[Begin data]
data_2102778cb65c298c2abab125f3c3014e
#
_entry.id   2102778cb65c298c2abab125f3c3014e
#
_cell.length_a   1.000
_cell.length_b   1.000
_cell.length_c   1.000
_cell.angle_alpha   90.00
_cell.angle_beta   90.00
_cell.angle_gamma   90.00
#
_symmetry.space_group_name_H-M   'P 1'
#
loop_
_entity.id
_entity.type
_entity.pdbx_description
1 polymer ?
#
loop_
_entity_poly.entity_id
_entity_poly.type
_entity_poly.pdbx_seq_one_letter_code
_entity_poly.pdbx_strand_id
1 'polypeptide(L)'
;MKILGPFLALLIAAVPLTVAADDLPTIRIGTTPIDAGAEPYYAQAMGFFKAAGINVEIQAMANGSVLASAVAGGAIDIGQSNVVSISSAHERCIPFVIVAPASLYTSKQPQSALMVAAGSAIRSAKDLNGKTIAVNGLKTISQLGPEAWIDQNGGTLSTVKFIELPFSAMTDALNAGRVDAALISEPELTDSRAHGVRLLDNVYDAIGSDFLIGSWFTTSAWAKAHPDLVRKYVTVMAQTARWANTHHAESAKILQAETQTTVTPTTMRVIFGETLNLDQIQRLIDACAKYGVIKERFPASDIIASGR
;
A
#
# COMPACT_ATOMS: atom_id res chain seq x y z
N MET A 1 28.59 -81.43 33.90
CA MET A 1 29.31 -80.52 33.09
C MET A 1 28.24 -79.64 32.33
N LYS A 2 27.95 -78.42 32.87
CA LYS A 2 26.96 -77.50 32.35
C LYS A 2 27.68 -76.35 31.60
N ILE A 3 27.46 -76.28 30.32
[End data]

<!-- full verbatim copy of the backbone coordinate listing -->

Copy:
data_2102778cb65c298c2abab125f3c3014e
#
_entry.id   2102778cb65c298c2abab125f3c3014e
#
_cell.length_a   1.000
_cell.length_b   1.000
_cell.length_c   1.000
_cell.angle_alpha   90.00
_cell.angle_beta   90.00
_cell.angle_gamma   90.00
#
_symmetry.space_group_name_H-M   'P 1'
#
loop_
_entity.id
_entity.type
_entity.pdbx_description
1 polymer ?
#
loop_
_entity_poly.entity_id
_entity_poly.type
_entity_poly.pdbx_seq_one_letter_code
_entity_poly.pdbx_strand_id
1 'polypeptide(L)'
;MKILGPFLALLIAAVPLTVAADDLPTIRIGTTPIDAGAEPYYAQAMGFFKAAGINVEIQAMANGSVLASAVAGGAIDIGQSNVVSISSAHERCIPFVIVAPASLYTSKQPQSALMVAAGSAIRSAKDLNGKTIAVNGLKTISQLGPEAWIDQNGGTLSTVKFIELPFSAMTDALNAGRVDAALISEPELTDSRAHGVRLLDNVYDAIGSDFLIGSWFTTSAWAKAHPDLVRKYVTVMAQTARWANTHHAESAKILQAETQTTVTPTTMRVIFGETLNLDQIQRLIDACAKYGVIKERFPASDIIASGR
;
A
#
# COMPACT_ATOMS: atom_id res chain seq x y z
N MET A 1 28.59 -81.43 33.90
CA MET A 1 29.31 -80.52 33.09
C MET A 1 28.24 -79.64 32.33
N LYS A 2 27.95 -78.42 32.87
CA LYS A 2 26.96 -77.50 32.35
C LYS A 2 27.68 -76.35 31.60
N ILE A 3 27.46 -76.28 30.32